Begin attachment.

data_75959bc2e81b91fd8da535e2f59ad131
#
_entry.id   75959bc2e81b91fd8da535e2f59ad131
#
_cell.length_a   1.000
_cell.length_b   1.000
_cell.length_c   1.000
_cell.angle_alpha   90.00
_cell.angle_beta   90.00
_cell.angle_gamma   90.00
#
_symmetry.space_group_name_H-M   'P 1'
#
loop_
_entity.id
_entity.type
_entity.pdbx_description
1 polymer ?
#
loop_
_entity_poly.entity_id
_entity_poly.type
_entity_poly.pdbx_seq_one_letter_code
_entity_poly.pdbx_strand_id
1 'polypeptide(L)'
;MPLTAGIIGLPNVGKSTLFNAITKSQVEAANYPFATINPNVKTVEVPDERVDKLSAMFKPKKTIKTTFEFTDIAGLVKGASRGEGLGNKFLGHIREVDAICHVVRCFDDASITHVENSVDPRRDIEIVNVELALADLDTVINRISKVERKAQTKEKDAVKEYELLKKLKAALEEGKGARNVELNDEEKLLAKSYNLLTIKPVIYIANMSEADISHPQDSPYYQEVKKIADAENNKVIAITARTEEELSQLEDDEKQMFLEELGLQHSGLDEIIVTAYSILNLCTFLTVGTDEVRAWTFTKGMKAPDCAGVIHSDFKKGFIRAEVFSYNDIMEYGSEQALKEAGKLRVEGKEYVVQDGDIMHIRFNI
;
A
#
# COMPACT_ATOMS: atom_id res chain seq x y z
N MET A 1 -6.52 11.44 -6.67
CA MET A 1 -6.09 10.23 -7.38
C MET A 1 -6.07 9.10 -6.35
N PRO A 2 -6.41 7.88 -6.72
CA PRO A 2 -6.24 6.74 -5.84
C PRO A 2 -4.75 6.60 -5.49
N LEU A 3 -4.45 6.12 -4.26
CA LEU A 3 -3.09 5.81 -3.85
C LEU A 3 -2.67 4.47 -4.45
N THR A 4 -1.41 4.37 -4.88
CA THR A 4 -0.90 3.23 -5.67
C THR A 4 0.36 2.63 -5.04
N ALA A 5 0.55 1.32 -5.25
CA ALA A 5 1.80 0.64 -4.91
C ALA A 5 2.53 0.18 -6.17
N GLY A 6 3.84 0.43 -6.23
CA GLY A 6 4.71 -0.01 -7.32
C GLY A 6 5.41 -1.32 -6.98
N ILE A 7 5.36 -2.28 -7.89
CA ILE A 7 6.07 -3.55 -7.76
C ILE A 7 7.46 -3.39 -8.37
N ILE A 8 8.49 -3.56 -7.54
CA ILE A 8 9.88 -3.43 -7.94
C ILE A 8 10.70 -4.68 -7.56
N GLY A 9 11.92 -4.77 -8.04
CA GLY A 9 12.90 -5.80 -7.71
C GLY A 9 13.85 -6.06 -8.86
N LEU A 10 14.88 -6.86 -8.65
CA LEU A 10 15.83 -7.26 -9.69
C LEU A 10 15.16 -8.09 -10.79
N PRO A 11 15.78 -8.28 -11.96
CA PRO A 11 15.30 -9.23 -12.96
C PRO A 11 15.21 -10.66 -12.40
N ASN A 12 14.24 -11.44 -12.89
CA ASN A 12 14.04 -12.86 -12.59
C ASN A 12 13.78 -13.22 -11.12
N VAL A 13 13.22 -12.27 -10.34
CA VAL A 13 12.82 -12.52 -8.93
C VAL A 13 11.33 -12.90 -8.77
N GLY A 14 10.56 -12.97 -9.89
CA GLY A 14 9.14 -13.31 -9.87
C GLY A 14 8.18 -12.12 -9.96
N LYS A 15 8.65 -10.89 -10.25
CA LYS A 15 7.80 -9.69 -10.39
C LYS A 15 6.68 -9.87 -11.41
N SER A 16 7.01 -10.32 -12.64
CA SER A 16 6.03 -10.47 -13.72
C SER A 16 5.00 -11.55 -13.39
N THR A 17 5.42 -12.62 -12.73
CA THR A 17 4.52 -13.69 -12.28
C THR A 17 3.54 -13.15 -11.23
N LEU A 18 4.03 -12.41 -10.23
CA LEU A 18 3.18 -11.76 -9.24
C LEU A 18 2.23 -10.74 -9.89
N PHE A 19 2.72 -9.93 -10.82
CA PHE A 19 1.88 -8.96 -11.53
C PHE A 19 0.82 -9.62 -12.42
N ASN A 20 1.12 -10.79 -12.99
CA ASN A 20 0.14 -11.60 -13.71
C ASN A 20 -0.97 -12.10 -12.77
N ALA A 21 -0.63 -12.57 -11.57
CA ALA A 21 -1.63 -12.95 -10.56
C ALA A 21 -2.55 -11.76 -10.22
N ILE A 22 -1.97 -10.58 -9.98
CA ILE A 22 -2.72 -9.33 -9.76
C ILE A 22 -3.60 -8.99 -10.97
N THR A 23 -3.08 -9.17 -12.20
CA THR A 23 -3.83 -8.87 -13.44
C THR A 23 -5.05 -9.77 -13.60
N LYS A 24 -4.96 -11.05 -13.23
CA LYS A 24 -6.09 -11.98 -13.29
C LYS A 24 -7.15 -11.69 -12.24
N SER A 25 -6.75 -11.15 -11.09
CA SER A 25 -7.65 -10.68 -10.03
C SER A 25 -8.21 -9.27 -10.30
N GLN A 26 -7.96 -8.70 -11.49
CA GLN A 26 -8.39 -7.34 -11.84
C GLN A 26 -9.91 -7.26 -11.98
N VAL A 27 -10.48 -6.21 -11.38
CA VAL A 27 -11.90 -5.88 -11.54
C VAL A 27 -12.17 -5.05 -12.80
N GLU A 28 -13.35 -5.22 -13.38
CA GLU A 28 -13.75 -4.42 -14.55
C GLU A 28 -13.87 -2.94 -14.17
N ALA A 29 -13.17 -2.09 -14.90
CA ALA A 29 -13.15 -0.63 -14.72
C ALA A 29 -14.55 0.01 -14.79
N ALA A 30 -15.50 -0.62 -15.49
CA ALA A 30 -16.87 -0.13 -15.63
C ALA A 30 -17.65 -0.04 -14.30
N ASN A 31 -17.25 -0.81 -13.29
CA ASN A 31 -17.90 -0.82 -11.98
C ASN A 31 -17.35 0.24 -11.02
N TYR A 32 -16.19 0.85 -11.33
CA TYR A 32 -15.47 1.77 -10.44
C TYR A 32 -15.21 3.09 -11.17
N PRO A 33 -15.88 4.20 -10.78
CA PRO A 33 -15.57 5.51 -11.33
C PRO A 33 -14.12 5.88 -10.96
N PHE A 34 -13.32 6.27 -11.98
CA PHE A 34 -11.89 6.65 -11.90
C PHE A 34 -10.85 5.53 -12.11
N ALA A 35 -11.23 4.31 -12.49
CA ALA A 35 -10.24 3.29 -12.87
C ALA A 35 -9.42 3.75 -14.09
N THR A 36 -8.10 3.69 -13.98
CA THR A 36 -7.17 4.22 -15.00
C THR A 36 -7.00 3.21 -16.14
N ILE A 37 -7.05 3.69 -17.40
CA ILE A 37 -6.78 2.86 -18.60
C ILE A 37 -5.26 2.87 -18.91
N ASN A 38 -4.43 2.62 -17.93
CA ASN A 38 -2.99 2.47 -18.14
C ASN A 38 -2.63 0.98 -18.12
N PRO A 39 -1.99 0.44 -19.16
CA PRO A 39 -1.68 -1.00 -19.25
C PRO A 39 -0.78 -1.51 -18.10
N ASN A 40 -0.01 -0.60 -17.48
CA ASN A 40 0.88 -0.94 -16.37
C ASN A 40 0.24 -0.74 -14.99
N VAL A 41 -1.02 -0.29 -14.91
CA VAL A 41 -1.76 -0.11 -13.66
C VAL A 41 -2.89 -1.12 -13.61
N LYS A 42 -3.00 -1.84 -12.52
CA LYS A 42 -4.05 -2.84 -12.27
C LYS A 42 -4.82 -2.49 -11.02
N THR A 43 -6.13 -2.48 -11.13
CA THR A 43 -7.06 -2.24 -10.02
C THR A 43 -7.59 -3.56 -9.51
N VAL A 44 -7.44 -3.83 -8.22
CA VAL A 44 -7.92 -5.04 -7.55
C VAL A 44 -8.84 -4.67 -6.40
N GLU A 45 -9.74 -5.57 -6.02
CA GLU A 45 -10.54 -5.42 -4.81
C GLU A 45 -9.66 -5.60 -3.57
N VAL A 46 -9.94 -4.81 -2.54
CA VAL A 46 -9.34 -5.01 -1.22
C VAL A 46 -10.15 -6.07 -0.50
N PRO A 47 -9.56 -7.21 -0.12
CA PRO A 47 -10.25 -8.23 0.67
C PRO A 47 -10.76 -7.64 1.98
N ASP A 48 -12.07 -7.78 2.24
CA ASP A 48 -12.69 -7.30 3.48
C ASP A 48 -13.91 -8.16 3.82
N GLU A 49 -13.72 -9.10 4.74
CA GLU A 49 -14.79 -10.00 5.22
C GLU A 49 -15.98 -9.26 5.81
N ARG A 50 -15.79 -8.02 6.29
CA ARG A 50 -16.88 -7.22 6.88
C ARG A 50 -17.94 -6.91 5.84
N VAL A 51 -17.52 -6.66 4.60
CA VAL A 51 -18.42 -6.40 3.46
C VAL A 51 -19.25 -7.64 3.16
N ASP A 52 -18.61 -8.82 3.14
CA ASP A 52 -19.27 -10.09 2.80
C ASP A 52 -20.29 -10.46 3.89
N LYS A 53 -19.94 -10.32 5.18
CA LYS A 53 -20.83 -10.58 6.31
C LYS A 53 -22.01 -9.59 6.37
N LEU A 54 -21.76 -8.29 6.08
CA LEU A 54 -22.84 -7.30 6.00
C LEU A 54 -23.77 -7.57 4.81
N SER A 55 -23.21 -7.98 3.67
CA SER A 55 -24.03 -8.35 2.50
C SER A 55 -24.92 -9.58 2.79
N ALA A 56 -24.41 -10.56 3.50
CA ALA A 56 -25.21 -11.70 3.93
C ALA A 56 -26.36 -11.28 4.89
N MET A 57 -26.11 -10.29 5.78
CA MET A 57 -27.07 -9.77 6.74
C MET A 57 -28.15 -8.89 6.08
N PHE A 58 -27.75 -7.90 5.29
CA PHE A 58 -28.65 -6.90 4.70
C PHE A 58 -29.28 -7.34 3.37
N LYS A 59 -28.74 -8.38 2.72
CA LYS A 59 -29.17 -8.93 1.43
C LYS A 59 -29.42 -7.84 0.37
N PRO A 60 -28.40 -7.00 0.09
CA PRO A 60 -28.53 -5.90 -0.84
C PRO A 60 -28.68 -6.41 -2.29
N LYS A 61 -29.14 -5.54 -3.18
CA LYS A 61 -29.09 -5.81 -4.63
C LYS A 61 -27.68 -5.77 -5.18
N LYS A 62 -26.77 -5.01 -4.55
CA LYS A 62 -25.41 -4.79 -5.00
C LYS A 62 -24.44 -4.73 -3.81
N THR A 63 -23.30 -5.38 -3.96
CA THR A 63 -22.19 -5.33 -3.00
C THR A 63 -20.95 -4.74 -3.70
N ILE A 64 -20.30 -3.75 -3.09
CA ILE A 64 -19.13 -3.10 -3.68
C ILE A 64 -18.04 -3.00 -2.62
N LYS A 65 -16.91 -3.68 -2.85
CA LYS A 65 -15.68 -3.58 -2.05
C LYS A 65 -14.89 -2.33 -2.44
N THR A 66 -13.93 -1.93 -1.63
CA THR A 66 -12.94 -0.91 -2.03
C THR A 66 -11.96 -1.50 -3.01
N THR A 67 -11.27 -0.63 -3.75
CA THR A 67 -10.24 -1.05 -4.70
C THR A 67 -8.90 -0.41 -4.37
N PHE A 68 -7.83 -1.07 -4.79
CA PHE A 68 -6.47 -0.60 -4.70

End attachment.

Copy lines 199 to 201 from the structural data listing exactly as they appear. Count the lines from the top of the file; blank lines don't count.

N MET A 57 -26.11 -10.29 5.78
CA MET A 57 -27.07 -9.77 6.74
C MET A 57 -28.15 -8.89 6.08